So the current is.

Any **resistor** in a circuit that has a voltage drop across it dissipates electrical power.

. This is of the form of the equation of a straight line y = m x + c.

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(c) 60 J.

2 joules/cal (1 joule = 107 ergs) = 1400 ft. . Sorted by: 2.

This energy goes into **heat**, much like the way a ball of putty that falls off a cliff converts its potential energy to **heat** when it hits the ground.

Viewed 990 times. Share. **Heat** produced across a **resistor** can be computed by the following formulae.

Y = 1 R + 1 j ω L = 1 R − j 1 ω L. P = I*V = I 2 R = V 2 /R, using our definition of resistance.

Remember that power is the rate at which energy is consumed.

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R= R = \Omega Ω. which claims that, to calculate the **heat** **dissipated** by the cable, we can use the Stefan-Boltzmann equation:.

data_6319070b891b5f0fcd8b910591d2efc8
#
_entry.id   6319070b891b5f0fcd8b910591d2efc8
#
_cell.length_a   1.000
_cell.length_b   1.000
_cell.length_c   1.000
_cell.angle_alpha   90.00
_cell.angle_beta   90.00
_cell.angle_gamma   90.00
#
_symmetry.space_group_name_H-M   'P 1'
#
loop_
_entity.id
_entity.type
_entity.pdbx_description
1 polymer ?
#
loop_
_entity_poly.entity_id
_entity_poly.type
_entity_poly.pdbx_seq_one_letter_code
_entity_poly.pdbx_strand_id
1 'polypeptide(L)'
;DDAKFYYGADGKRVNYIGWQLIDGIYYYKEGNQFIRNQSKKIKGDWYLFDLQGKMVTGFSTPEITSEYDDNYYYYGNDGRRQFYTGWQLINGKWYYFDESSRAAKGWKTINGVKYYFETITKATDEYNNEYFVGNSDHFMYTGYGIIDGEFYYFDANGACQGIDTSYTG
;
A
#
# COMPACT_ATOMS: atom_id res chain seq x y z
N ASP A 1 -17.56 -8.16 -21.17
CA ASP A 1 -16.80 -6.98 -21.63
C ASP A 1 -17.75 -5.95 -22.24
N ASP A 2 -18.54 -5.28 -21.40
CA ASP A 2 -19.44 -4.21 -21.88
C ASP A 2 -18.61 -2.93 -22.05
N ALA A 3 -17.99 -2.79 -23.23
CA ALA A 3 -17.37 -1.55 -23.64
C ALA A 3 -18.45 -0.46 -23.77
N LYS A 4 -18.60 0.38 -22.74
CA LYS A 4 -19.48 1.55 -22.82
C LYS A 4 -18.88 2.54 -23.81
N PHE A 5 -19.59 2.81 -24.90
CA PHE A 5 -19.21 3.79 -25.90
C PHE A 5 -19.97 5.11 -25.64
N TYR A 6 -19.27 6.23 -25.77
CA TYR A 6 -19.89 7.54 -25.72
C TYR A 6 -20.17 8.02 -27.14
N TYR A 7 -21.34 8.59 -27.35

The Joule effect describes the **heat dissipated** by a **resistor** when an electrical current ﬂows, with a corresponding power equal to the product of the current and voltage in the **resistor**, P=VI. .

mW is an abbreviation of Milli Watt.

Cite.

class=" fc-falcon">1. The total energy **dissipated** in the **resistor** over the first 3 milliseconds is approx. V = J C.

The four bands are used to identify the **resistor**. H=I²Rt. The symbol H H has been used to mean two different things. (unofficial) solutions document, which claims that, to calculate the **heat dissipated** by the cable, we can use the Stefan-Boltzmann **equation**. . H= (V²/R)t Going by #1, **heat** is directly proportional to the resistance.

I.

. As the current through a series increase, the total power **dissipated** in each component decreases.

I.

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Step 1/2.

A **resistor** has four colored bands, as shown in Figure \(\PageIndex{4}\).